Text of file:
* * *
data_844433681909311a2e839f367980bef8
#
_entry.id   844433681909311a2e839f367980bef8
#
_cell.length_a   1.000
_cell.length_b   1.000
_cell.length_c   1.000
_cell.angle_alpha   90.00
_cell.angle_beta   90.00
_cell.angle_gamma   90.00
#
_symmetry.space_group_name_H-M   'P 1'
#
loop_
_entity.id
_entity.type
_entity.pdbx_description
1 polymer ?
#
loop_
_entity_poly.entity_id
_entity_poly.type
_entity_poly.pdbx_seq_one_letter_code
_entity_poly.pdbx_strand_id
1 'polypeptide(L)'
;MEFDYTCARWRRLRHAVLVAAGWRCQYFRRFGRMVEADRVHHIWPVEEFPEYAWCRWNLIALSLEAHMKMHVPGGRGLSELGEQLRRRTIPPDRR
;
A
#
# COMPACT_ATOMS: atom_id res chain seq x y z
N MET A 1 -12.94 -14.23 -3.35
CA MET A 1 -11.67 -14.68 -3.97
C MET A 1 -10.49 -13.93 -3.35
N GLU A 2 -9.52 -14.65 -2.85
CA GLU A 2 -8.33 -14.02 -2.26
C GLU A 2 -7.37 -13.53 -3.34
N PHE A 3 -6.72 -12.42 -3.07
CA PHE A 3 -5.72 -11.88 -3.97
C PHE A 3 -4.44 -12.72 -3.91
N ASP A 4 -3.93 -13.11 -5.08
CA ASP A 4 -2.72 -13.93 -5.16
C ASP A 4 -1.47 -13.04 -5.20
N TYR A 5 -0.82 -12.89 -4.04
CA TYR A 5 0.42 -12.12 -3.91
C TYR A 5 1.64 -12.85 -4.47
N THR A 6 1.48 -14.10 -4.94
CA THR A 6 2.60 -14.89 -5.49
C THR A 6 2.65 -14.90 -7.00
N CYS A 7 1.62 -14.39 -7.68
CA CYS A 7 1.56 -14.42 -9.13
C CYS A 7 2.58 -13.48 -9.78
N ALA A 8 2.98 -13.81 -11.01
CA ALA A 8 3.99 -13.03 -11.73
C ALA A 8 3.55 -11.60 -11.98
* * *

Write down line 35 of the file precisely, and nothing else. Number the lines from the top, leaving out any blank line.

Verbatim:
CA GLU A 2 -8.33 -14.02 -2.26